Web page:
Home » Blog » Screenplay Analysis: Green Book

Screenplay Analysis: Green Book

I know I’ve been obsessing over Green Book lately. I wrote my thoughts here on Green Book winning Best Picture, but it should also be noted that it won Best Original Screenplay, and I thought that a brief breakdown of the script was in order. What was special about this script? What did it do that worked? What did it do that was unique? What did it do that separated it from the other scripts that were also nominated?

One thing the screenplay for Green Book did that was special was that it took risks. Anyone who follows this blog knows that I am a stickler for story structure, especially for unknown writers. However, a good writer can mess around with story structure so that it doesn’t necessarily hit all of the beats at exactly the expected moments and still end up with a terrific screenplay. Taking it a step further, most people who read this blog regularly will know that I advocate for 4-Act structure rather than the more traditional 3-Act structure that most experts espouse. Green Book is actually very close to only being three acts. I say, “very close” because it does have an act 2B, although it’s very short. I can confidently say this because Green Book follows a clear Hero’s Journey outline, which almost by default, makes it a 4-act story.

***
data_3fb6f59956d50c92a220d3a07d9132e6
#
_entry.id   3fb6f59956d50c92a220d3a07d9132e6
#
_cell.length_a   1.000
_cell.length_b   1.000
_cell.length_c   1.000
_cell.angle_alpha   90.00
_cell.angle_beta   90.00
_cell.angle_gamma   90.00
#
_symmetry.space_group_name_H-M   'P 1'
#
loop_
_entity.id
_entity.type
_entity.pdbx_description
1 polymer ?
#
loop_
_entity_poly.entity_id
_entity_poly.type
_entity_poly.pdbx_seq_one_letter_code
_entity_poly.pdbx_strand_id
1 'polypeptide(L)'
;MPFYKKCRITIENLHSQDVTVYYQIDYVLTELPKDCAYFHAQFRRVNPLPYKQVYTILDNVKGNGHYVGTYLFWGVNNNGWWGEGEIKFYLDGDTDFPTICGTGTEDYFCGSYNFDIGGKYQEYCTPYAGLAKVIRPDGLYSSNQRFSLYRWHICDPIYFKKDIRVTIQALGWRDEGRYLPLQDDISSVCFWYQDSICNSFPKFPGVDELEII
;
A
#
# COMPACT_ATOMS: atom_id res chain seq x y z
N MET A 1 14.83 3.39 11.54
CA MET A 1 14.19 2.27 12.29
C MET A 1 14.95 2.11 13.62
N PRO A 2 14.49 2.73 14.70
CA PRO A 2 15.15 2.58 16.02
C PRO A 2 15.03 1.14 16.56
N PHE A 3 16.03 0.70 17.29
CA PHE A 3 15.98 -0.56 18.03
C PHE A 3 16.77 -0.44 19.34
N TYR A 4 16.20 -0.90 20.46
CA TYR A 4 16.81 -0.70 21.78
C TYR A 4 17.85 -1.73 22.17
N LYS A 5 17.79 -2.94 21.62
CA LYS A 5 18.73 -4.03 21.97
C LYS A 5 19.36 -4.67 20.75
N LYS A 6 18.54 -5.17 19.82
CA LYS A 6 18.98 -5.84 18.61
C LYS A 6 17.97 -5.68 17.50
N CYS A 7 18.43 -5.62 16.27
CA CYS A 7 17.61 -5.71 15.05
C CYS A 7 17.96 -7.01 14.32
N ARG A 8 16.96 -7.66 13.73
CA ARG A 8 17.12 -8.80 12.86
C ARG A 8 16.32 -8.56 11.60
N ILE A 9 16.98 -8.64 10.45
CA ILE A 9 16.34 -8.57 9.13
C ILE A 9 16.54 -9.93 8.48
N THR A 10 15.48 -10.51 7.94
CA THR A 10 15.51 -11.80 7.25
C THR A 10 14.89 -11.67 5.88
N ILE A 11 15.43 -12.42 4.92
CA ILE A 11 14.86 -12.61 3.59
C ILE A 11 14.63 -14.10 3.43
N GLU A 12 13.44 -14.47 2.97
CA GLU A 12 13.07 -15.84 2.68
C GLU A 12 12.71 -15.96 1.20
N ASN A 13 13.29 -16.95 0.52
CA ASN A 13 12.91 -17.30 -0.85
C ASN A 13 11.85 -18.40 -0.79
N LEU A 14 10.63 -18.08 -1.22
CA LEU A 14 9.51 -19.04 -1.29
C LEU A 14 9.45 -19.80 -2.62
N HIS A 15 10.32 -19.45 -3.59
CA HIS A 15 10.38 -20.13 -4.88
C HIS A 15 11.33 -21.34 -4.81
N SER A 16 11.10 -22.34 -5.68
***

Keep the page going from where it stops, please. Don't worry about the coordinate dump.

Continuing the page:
That’s the beauty of following the Hero’s Journey model in your writing. As Christopher Vogler explains in his book, The Writer’s Journey, the Hero’s Journey is flexible and allows you to play with the structure. You can change the order of the stages of the Journey, as they did in Green Book, and still have a tight and compelling screenplay. You can have some stages last longer than usual and make others very short, again as they did in Green Book, and still have a structurally sound story with conflict and an effective dramatic arc.